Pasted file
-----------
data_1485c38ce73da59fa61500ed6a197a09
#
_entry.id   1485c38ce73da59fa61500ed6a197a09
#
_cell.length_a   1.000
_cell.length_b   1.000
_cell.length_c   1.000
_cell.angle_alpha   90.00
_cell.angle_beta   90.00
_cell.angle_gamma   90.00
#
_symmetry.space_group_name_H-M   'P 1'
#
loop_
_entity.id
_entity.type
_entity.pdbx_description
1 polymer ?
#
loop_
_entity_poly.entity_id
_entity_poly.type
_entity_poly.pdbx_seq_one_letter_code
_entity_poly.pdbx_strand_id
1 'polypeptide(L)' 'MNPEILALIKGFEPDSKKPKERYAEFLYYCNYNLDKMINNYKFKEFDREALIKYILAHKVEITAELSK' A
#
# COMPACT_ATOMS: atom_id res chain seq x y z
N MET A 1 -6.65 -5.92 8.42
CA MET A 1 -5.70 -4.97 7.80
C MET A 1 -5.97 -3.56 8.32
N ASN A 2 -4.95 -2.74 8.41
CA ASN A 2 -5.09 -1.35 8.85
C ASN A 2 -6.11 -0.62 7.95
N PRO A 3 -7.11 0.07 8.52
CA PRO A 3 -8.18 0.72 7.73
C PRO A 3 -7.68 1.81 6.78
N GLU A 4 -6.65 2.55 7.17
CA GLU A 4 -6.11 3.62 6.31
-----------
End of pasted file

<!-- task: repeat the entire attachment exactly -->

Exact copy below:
data_1485c38ce73da59fa61500ed6a197a09
#
_entry.id   1485c38ce73da59fa61500ed6a197a09
#
_cell.length_a   1.000
_cell.length_b   1.000
_cell.length_c   1.000
_cell.angle_alpha   90.00
_cell.angle_beta   90.00
_cell.angle_gamma   90.00
#
_symmetry.space_group_name_H-M   'P 1'
#
loop_
_entity.id
_entity.type
_entity.pdbx_description
1 polymer ?
#
loop_
_entity_poly.entity_id
_entity_poly.type
_entity_poly.pdbx_seq_one_letter_code
_entity_poly.pdbx_strand_id
1 'polypeptide(L)' 'MNPEILALIKGFEPDSKKPKERYAEFLYYCNYNLDKMINNYKFKEFDREALIKYILAHKVEITAELSK' A
#
# COMPACT_ATOMS: atom_id res chain seq x y z
N MET A 1 -6.65 -5.92 8.42
CA MET A 1 -5.70 -4.97 7.80
C MET A 1 -5.97 -3.56 8.32
N ASN A 2 -4.95 -2.74 8.41
CA ASN A 2 -5.09 -1.35 8.85
C ASN A 2 -6.11 -0.62 7.95
N PRO A 3 -7.11 0.07 8.52
CA PRO A 3 -8.18 0.72 7.73
C PRO A 3 -7.68 1.81 6.78
N GLU A 4 -6.65 2.55 7.17
CA GLU A 4 -6.11 3.62 6.31